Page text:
Achoo and bless you

I’m writing this from the waiting room of my local medical clinic. It’s time for my weekly allergy shots. Notice I said shots with two S’s. I get four of ‘em every visit.

According to the American Academy of Allergy, Asthma & Immunology, more than half (54.6 percent, to be exact) of all U.S. citizens test positive to one or more allergens. I, however, am a freak of nature and am notably allergic to more than a dozen things, hence the need for four needles piercing my epidermis every five or so days.

I get choked up on everything from grasses and trees to cats and cockroaches (gross, I know). Basically, all of God’s creation has the potential to make me sneeze, wheeze and produce buckets of mucus at the drop of an acorn.

I'm bringing sexy back with Kleenex.

I’ve had problems with allergies as long as I can remember. I recall getting scolded by my mom for leaving wadded up tissues in my pockets as early as elementary school.

My first stint with allergy shots started during college, since the older-than-the-Parthenon freshman dorm I lived in was apparently built with bricks plastered together with mold and mildew. Yeah, I’m allergic to those too.

When I moved to South Carolina to work for the NWTF, my allergies seemed to magically disappear. I popped a Claritin or Zyrtec from time to time, but it was nothing compared to the way the Alabama elements wrecked my sinus cavities.

Then I had a tangle with a swarm of fire ants while turkey hunting in 2003. Nearly 40 of those blasted critters had words with my torso, neck and face, and I was left with a rapidly closing windpipe and swollen Mick Jagger lips. Thankfully, I had a couple Benadryl in my vest and fell asleep with my forehead pressed against one the truck’s AC vents.

I swept the incident under the rug, along with the dust mites (yeah, I’m allergic to those too), vowing to have a couple little pink tablets on me at all times.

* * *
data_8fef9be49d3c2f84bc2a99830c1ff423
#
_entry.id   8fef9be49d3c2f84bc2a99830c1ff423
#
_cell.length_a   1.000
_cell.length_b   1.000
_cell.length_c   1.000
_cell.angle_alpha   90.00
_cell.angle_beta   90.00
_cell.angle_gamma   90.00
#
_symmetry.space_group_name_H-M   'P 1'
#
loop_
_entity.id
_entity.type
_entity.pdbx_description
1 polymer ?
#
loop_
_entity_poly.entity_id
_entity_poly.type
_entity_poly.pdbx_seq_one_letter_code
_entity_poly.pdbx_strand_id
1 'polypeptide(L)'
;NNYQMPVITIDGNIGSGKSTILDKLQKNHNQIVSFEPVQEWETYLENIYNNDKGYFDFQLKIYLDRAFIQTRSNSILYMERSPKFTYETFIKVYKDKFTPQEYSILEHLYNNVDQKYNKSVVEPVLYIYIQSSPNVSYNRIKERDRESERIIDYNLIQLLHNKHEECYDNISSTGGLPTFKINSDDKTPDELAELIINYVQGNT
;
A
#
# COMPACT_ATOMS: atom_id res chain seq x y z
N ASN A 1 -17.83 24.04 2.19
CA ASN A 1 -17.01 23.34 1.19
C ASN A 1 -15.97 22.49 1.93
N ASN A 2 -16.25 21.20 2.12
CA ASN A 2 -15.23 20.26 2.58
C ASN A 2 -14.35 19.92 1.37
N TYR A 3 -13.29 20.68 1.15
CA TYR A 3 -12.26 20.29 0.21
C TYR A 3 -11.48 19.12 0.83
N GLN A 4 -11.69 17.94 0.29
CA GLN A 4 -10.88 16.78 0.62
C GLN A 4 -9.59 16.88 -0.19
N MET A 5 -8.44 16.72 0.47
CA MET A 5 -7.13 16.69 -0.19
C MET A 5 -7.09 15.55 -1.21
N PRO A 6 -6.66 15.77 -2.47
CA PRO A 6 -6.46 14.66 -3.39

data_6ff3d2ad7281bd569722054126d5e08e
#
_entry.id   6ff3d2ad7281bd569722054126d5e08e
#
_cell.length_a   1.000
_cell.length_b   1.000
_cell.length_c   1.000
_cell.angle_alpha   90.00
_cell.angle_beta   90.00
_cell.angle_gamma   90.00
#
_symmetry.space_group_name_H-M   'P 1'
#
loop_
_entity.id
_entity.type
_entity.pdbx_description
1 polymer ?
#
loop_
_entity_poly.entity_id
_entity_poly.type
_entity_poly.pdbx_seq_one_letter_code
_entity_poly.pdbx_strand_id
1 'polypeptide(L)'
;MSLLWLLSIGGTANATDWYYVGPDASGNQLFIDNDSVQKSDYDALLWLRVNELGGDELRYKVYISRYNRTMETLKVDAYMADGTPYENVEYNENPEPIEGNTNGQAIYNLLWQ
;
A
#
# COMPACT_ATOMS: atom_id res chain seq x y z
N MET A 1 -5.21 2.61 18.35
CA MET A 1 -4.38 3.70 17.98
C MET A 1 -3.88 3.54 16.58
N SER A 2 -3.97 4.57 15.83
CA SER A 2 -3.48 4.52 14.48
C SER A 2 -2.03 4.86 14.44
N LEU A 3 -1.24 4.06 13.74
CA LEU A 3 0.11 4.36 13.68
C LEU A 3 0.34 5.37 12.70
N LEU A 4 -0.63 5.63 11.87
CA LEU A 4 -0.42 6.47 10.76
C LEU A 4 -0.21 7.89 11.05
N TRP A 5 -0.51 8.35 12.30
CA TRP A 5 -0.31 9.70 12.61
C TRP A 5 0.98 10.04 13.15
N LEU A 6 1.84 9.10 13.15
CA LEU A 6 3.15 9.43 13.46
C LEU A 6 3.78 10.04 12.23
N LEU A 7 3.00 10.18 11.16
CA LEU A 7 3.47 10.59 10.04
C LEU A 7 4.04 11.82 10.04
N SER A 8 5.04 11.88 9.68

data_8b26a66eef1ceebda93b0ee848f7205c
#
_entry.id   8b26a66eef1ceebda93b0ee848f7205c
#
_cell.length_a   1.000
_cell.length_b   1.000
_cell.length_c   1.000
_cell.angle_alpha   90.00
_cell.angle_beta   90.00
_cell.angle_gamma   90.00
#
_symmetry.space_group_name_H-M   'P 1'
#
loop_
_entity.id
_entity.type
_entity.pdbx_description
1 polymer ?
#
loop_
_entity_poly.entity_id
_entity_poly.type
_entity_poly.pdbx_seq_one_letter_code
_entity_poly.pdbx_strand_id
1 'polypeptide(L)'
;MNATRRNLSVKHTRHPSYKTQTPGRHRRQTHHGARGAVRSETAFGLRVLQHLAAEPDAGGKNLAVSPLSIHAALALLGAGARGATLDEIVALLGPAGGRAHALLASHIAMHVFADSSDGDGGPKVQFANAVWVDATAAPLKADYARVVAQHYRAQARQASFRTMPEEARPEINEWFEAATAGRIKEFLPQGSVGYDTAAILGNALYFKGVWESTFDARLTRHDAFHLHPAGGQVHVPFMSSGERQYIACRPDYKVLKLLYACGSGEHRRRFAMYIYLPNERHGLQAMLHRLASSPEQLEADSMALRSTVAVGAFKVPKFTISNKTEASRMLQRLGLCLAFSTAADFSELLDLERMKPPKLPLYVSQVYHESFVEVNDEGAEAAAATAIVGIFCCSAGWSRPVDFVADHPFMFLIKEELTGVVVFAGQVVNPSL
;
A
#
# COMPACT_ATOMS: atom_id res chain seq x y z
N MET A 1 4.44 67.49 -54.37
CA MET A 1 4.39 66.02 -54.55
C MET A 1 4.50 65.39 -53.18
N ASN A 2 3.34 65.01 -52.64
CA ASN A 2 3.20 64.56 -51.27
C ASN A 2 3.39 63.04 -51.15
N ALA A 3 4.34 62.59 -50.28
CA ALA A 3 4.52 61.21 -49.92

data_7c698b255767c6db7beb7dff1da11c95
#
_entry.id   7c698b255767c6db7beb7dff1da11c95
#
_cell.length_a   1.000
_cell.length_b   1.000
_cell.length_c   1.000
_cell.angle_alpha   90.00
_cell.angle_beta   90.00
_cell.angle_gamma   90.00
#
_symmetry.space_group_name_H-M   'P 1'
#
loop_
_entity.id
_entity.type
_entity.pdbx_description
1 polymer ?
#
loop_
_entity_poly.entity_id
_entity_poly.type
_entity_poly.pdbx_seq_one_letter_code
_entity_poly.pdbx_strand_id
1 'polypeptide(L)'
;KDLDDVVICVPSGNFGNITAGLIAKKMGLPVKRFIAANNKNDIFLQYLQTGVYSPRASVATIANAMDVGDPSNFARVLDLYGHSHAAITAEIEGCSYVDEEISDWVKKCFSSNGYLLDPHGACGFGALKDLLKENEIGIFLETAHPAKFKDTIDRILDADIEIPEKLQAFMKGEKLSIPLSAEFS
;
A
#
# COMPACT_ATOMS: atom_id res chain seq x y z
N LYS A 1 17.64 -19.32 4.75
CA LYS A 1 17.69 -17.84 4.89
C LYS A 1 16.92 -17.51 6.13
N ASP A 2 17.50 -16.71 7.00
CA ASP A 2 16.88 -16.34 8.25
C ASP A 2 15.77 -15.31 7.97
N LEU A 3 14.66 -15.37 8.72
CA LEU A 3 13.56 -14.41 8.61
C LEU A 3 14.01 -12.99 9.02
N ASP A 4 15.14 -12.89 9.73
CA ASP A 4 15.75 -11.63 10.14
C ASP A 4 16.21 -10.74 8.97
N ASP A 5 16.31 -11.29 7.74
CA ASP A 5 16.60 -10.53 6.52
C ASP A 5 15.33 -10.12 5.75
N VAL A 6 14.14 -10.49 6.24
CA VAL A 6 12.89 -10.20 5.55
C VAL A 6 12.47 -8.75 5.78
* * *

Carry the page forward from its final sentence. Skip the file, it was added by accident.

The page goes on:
Fast forward to 2010. My husband, toddler son and I were cruising through a dried up food plot on a hunting lease. We were chugging along on a UTV when wheat and rye grass particles started flying. Motherly instinct kicked in, as I shielded little Cooper’s face from the flurry of flakes of supplemental food.

I, however, caught an eyeful, and within 10 minutes one side of my face became red, puffy and beyond itchy. I looked like a Picasso or Sloth from The Goonies. Not cute. This time the effects didn’t go away for several days.

That’s why I am back on the shots. And now instead of just Benadryl, I tote an Epipen everywhere I go. I don’t want nature to get in the way of me enjoying nature, if you know what I mean.

Just so you know, the irony of me being an outdoors magazine editor who’s allergic to the outdoors is not lost. Thankfully, I’ve been spared from reactions to ink, paper and Apple computers, so I’ve remained gainfully employed.

But it’s the chance to be outside — to hunt all over the country, attend NWTF outreach events, simply enjoy a spring day … the experiences that I share with you through this blog and Turkey Country — that makes my job awesome. I can’t imagine surrendering to the elements. My life wouldn’t be same without a hefty dose of outdoor time.

That’s why I don’t really mind hanging out in this waiting room. Every shot I get is a chance to stick it to those allergies and keep doing what I enjoy.

One thought on “Achoo and bless you

  1. I too used to carry just benedryl (kids chewable or liquid for faster reaction); and at the insistence of friends have started carrying an epi pen. I have some minor outdoor allergies (unless I am in the south visiting family), nothing a claritin couldn’t help. My severe allergy is cinnamon. I avoid it at all cost, but sometimes accidentally it is in something I didn’t know. A small amount could trigger a major reaction, but I can usually head it off with benedryl, have the epi pen on hand for the time that the benedryl doesn’t cut it.